Saturday, Apr 21, 2018
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Moratorium sought on death penalty in Ohio

ACLU, others object to drug combination

COLUMBUS — The execution of convicted killer Dennis McGuire last week has prompted the American Civil Liberties Union and some state lawmakers to seek a moratorium on Ohio’s use of the death penalty.

But Dudley Sharp, a national pro-death-penalty expert, says a moratorium is unwarranted.

“The inmate was unconscious. He didn’t feel a thing,” Mr. Sharp said, basing his opinion on research he has conducted. “What’s the big deal here?”

Mr. Sharp, a victims’ advocate from Houston who champions capital punishment, said the drugs used in McGuire’s execution on Thursday affect the respiratory system, and the results could have been expected.

“The ACLU is doing this because they oppose the death penalty, not because of what happened to this rapist-torturer-murderer,” Mr. Sharp said.

McGuire, 53, struggled, gasped for breath, made choking sounds, and clenched his fists while apparently unconscious for about 10 minutes before being pronounced dead at 10:53 a.m. Thursday at the Southern Ohio Correctional Facility near Lucasville.

There was no definite indication that the drug combination of midazolam, a sedative, and hydromorphone, a morphine derivative, triggered McGuire’s struggles.

But, said Allen L. Bohnert, one of McGuire’s federal public defenders, the combination, never before used in the United States, produced a “failed, agonizing experiment by the state of Ohio.”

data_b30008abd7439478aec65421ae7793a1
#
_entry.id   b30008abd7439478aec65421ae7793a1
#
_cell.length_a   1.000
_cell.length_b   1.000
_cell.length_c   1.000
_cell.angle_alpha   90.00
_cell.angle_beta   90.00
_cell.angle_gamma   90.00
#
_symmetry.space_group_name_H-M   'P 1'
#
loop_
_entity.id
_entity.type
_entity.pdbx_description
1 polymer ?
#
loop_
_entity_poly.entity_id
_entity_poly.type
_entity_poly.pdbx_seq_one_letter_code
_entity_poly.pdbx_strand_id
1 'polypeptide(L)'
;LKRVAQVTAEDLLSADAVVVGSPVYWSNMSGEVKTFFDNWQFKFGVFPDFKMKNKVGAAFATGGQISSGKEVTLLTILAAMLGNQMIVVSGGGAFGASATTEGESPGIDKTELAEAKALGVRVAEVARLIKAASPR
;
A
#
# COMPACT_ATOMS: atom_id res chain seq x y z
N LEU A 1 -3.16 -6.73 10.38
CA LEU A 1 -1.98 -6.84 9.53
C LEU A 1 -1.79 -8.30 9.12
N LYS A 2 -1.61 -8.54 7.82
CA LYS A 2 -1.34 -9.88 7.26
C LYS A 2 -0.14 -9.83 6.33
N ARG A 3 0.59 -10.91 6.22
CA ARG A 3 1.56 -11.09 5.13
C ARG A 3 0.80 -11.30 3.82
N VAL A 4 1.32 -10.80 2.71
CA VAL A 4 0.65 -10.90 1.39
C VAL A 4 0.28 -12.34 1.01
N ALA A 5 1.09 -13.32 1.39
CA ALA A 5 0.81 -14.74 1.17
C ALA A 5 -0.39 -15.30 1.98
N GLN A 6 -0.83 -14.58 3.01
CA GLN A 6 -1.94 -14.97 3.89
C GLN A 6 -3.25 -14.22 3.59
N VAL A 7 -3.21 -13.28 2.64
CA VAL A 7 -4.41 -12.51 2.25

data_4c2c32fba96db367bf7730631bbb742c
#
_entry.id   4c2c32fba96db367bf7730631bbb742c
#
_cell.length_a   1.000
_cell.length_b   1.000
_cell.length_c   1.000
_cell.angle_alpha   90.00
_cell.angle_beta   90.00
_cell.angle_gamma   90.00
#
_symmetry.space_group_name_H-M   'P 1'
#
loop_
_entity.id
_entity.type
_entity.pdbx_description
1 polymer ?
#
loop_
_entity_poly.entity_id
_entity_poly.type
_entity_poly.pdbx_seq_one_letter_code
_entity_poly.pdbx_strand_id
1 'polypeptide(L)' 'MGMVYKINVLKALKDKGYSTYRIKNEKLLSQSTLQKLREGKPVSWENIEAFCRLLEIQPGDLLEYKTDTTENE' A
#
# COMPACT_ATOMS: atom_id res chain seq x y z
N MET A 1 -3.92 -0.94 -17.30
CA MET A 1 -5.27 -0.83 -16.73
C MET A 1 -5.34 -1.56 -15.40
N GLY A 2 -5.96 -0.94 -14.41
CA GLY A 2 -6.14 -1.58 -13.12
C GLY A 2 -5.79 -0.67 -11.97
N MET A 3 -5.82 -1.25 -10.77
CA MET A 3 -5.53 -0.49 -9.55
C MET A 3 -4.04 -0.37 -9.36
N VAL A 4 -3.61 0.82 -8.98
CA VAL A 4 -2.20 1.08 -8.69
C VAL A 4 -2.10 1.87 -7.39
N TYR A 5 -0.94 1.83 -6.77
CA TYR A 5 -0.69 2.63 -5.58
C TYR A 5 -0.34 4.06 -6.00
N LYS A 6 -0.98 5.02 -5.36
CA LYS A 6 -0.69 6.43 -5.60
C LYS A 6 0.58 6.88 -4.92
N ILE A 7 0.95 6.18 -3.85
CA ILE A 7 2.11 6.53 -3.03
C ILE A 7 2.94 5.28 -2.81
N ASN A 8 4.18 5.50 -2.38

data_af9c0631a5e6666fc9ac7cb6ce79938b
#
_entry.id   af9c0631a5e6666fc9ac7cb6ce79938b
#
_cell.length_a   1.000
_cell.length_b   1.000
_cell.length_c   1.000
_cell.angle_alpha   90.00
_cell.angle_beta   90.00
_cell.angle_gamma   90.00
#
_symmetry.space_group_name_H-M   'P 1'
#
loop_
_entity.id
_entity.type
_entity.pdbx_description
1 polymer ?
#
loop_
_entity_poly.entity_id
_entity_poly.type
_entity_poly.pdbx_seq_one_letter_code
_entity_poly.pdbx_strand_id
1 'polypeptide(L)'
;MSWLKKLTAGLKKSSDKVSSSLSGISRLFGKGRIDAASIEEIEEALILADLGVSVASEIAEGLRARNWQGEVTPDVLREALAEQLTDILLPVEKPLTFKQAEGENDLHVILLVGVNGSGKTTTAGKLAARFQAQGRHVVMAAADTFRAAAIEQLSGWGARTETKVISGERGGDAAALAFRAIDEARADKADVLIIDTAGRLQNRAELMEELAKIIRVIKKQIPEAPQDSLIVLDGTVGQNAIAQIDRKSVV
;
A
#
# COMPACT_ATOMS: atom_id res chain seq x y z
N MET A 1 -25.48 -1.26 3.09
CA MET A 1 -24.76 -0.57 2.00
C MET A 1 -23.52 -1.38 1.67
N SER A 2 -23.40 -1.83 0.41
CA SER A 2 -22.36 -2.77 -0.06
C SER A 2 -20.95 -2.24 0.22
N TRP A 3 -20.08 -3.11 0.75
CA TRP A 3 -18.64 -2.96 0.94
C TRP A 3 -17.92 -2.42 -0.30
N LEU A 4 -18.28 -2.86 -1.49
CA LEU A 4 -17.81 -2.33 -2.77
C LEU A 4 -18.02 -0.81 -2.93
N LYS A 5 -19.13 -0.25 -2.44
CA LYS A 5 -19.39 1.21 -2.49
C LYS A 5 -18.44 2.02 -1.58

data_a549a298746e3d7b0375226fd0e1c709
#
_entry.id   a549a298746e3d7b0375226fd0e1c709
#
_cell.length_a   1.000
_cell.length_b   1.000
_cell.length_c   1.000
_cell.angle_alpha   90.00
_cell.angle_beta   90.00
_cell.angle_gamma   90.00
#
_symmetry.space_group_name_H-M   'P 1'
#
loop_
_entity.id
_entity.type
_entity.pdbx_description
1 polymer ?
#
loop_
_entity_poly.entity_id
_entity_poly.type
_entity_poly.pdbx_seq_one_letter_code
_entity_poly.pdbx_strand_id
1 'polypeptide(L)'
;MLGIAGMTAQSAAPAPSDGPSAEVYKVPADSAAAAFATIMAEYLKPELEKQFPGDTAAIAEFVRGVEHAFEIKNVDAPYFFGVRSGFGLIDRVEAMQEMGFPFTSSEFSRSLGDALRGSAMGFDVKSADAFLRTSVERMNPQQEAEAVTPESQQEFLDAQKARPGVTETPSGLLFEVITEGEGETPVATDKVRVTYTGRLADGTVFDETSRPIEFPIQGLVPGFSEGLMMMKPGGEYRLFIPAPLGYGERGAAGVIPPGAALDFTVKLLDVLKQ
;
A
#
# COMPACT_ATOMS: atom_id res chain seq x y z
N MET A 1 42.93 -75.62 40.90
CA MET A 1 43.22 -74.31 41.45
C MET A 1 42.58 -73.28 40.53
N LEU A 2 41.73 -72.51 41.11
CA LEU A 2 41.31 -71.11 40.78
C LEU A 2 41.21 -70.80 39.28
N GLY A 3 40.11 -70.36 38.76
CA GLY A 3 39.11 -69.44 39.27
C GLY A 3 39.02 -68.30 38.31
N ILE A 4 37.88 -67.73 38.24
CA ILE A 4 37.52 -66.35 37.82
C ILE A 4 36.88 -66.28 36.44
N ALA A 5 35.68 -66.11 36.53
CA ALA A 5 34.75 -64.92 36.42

McGuire was executed for the 1989 rape and murder of Joy Stewart, 22, of West Alexandria, in Preble County in western Ohio. Ms. Stewart was 30 weeks pregnant when McGuire raped, choked, and stabbed her, then slit her throat.

Amber and Dennis McGuire, the children of the executed man, have said that they plan to file a federal lawsuit against the state, arguing that their father’s rights under the 8th Amendment to the U.S. Constitution were violated by his “cruel and unusual death.”

Dr. David Waisel, an anesthesiologist and professor at Harvard Medical School, essentially predicted what would happen to McGuire in testimony offered by McGuire’s defense team at a hearing before the execution.

He said McGuire would be “awake and actively conscious for up to five minutes” and was at “substantial, objectively intolerable risk for experiencing the agony and horrifying sensation of being unable to breathe for a relevant time, as he slowly suffocates to death.”

Officials of the Ohio Department of Rehabilitation and Correction and Gov. John Kasich have not commented.

The ACLU of Ohio wrote Mr. Kasich, urging him to “declare an immediate halt to executions in Ohio.”

ACLU Executive Director Christine Link and President Jack Guttenberg want executions stopped at least until an Ohio Supreme Court task force on the issue reports. The task force is not expected to call for ending the death penalty but will likely urge major changes.

Ohio is scheduled to execute Gregory Lott on March 19.

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